Ideally, everything you find through the library's tools would be legitimate e.g. peer-reviewed and/or scholarly. That is not always the case. Whether you have identified a resource through Google or a scholarly index like Proquest Politics you must critically evaluate every source before you use it.
There are a number of convenient checklists that have been developed to help you evaluate websites. Two of the most well-known checklists are included below: RADAR and CRAAP. Either option provides a list of questions to help you evaluate the information you retrieve from the web, whether scholarly in scope or not.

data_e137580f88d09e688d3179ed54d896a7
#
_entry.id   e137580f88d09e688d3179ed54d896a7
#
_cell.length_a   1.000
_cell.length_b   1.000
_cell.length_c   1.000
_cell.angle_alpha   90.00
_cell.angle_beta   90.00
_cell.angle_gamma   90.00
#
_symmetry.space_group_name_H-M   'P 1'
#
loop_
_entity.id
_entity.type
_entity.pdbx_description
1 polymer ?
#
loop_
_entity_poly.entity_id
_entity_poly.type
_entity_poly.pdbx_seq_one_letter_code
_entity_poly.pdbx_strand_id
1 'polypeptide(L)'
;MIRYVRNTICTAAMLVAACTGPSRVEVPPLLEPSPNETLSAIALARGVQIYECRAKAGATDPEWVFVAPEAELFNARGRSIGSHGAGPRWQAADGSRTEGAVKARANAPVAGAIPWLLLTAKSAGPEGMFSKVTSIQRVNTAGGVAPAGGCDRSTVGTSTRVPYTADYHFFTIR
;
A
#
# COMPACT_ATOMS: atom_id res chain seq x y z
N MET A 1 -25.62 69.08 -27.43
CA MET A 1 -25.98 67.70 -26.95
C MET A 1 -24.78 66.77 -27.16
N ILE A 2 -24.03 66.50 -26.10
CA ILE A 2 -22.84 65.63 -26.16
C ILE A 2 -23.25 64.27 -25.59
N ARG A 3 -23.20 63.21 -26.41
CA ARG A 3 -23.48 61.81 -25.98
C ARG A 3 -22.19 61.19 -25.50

Adapted from Mandalios, J. (2013). RADAR: An approach for helping students evaluate Internet sources. Journal of Information Science, 39(4), 470-478.
For a handy CRAAP worksheet, refer to this rubric attributed to Central Library MCHS. It prompts you to score a site on each of the CRAAP criteria to come up with a final score that could range between a potentially "highly questionable source" to a "excellent source for research."
Known more popularly as "JCR," Journal Citation Reports provides evaluation of Social Sciences journals based on citation data, or how often an article is referenced by researchers.
Sorting by Journal Impact Factor (JIF) using Journal Citation Reports (JCR), determine which journals in a discipline are making the greatest contribution to the publishing history of an idea by measuring citation frequencies. In Political Science, JCR ranks approximately 187 journals against each other.